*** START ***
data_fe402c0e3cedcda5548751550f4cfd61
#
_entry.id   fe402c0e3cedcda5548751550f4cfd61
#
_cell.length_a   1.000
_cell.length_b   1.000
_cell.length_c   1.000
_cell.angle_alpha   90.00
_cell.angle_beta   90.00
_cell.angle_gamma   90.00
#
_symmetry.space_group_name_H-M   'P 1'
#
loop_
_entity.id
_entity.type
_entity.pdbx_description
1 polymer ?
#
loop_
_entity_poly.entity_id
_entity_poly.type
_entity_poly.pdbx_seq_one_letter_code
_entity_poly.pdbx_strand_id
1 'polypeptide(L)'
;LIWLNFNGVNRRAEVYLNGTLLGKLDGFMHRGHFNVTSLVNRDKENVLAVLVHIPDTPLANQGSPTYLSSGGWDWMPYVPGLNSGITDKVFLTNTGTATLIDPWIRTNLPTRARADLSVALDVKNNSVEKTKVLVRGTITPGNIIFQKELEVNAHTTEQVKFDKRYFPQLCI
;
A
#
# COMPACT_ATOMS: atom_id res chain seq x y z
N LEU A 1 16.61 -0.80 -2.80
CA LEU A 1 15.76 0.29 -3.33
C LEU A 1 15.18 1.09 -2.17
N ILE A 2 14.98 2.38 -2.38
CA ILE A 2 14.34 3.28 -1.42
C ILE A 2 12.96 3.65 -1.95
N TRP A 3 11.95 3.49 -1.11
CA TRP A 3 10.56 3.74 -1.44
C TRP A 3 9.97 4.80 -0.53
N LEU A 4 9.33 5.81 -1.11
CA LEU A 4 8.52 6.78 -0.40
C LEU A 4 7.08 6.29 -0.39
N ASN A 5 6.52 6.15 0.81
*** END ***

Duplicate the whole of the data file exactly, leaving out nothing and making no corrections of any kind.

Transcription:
data_fe402c0e3cedcda5548751550f4cfd61
#
_entry.id   fe402c0e3cedcda5548751550f4cfd61
#
_cell.length_a   1.000
_cell.length_b   1.000
_cell.length_c   1.000
_cell.angle_alpha   90.00
_cell.angle_beta   90.00
_cell.angle_gamma   90.00
#
_symmetry.space_group_name_H-M   'P 1'
#
loop_
_entity.id
_entity.type
_entity.pdbx_description
1 polymer ?
#
loop_
_entity_poly.entity_id
_entity_poly.type
_entity_poly.pdbx_seq_one_letter_code
_entity_poly.pdbx_strand_id
1 'polypeptide(L)'
;LIWLNFNGVNRRAEVYLNGTLLGKLDGFMHRGHFNVTSLVNRDKENVLAVLVHIPDTPLANQGSPTYLSSGGWDWMPYVPGLNSGITDKVFLTNTGTATLIDPWIRTNLPTRARADLSVALDVKNNSVEKTKVLVRGTITPGNIIFQKELEVNAHTTEQVKFDKRYFPQLCI
;
A
#
# COMPACT_ATOMS: atom_id res chain seq x y z
N LEU A 1 16.61 -0.80 -2.80
CA LEU A 1 15.76 0.29 -3.33
C LEU A 1 15.18 1.09 -2.17
N ILE A 2 14.98 2.38 -2.38
CA ILE A 2 14.34 3.28 -1.42
C ILE A 2 12.96 3.65 -1.95
N TRP A 3 11.95 3.49 -1.11
CA TRP A 3 10.56 3.74 -1.44
C TRP A 3 9.97 4.80 -0.53
N LEU A 4 9.33 5.81 -1.11
CA LEU A 4 8.52 6.78 -0.40
C LEU A 4 7.08 6.29 -0.39
N ASN A 5 6.52 6.15 0.81